As published in a recent study, researchers have discovered that neural stem cells are impeded by the invasion of T cells, immune cells that are not normally present in the neural stem cell niche .
The neural stem cell niches
Our brains contain neural stem cells (NSCs); like their name suggests, these cells are responsible for the formation of new neurons within the brain. This process, which continues throughout life, is known as neurogenesis. These stem cells live in particular niches, which contain a panoply of different cell types, including stem cells in different phases of development and multiple types of immune cells. However, the researchers discovered a startling fact: the brains of older mice contain many specific immune cells known as T cells, while the brains of younger mice contain very few – and, as the study explains, this is true for humans as well.
T cells and interferon-γ
NSCs have receptors for a signaling molecule called interferon-γ, which discourages them from performing their normal function, and the researchers suggest that this is likely to be the main reason why they fail to proliferate in aged brains. The invading T cells, which express interferon-γ, proliferate through clonal expansion; the researchers mention that this particular method of cellular reproduction is normally done in response to the presence of an antigen, a harmful molecule that causes immune cells to react. If there is such an antigen in the brains of aged mammals, what it is and why it is there are questions that have yet to be answered.
The mammalian brain contains neurogenic niches that comprise neural stem cells and other cell types. Neurogenic niches become less functional with age, but how they change during ageing remains unclear. Here we perform single-cell RNA sequencing of young and old neurogenic niches in mice. The analysis of 14,685 single-cell transcriptomes reveals a decrease in activated neural stem cells, changes in endothelial cells and microglia, and an infiltration of T cells in old neurogenic niches. T cells in old brains are clonally expanded and are generally distinct from those in old blood, which suggests that they may experience specific antigens. T cells in old brains also express interferon-γ, and the subset of neural stem cells that has a high interferon response shows decreased proliferation in vivo. We find that T cells can inhibit the proliferation of neural stem cells in co-cultures and in vivo, in part by secreting interferon-γ. Our study reveals an interaction between T cells and neural stem cells in old brains, opening potential avenues through which to counteract age-related decline in brain function.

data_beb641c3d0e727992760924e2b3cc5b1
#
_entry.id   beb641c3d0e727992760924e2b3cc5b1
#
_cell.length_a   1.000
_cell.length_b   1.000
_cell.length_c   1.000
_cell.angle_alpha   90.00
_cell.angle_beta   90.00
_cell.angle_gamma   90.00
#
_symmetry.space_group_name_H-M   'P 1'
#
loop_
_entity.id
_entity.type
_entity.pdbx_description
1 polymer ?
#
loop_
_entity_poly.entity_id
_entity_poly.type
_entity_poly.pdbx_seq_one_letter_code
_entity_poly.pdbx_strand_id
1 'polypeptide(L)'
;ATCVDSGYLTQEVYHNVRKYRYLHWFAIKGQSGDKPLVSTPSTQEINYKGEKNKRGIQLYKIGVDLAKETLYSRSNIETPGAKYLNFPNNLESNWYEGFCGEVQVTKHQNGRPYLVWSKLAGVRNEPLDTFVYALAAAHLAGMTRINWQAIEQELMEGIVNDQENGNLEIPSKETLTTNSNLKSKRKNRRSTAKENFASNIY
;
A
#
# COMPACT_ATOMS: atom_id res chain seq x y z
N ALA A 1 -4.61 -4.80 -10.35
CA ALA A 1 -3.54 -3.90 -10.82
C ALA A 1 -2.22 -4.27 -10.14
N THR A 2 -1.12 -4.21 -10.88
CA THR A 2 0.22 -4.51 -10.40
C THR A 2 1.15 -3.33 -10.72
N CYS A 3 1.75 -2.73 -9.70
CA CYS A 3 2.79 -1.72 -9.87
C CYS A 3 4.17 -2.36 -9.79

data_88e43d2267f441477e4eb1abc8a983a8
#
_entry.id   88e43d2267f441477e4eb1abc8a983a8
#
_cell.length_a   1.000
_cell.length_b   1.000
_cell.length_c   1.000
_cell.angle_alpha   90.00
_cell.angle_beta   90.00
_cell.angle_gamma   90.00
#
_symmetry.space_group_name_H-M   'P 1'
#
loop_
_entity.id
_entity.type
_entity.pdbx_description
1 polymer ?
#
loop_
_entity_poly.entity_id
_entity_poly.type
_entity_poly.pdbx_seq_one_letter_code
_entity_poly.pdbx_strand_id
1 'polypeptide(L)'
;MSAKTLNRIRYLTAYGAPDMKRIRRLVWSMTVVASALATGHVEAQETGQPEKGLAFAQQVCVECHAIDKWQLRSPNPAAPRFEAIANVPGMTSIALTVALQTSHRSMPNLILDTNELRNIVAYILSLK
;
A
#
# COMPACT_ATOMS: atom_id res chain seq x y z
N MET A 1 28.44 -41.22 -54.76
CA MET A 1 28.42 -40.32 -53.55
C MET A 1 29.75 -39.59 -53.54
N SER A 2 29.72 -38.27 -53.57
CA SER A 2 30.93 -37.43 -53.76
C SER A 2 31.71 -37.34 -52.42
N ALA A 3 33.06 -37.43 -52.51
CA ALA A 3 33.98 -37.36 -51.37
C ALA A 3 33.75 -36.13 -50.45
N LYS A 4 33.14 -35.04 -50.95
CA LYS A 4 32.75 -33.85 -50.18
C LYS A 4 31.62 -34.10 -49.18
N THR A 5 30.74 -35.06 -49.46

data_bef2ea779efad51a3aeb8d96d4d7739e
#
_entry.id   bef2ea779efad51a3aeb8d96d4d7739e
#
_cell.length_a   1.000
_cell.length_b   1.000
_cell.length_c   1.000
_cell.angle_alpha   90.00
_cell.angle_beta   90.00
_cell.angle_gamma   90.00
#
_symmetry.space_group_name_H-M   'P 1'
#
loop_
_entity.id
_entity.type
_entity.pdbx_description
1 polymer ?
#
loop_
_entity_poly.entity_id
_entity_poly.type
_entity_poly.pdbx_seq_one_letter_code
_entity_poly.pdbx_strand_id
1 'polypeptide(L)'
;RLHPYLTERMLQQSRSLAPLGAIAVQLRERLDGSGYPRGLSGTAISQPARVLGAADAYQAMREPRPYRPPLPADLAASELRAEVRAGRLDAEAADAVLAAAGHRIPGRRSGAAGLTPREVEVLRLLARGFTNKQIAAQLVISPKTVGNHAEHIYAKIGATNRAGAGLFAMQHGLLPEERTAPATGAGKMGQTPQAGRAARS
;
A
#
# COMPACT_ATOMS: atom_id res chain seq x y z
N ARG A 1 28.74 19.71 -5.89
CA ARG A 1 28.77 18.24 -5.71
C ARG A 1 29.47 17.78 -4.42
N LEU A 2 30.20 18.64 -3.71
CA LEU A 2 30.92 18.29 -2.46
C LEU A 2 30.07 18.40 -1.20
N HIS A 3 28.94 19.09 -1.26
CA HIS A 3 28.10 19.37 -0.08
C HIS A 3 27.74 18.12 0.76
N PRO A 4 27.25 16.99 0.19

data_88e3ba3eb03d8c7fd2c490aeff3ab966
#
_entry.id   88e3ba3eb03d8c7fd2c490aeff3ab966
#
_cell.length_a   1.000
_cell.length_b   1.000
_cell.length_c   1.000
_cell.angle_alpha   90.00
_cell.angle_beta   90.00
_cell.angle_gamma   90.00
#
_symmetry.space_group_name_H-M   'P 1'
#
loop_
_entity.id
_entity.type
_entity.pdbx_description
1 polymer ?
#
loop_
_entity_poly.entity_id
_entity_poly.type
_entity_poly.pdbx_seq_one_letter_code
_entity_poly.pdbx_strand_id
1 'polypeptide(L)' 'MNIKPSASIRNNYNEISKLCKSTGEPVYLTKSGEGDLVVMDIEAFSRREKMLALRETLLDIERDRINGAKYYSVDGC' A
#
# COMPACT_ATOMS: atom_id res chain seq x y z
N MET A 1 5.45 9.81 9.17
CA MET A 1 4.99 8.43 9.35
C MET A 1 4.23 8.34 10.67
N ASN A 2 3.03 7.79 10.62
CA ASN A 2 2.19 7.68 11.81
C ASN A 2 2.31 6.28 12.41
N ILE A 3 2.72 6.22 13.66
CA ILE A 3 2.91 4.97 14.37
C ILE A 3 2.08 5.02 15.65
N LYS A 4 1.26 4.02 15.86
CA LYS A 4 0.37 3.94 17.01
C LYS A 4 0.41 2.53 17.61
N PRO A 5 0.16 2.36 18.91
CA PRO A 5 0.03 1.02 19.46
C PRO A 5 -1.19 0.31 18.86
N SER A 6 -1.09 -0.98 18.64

This particular study has discovered a possibly vital part of why neural stem cells in aging brains fail to proliferate, even though the reason for the T cell invasion remains unknown and the full relationship between the immune system and NSCs has not yet been studied. However, by simply announcing the fact of their presence, this study has opened the door to new lines of research in this area, which may one day lead to therapies that block the effects of interferon-γ, discourage T cells from invading NSC niches, or remove the fundamental reason why T cells invade such niches at all.
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 Dulken, B. W., Buckley, M. T., Negredo, P. N., Saligrama, N., Cayrol, R., Leeman, D. S., … & Wyss-Coray, T. (2019). Single-cell analysis reveals T cell infiltration in old neurogenic niches. Nature, 1.
July 5, 2019
Can you link the study?
July 7, 2019
You can find the study here: https://www.nature.com/articles/s41586-019-1362-5
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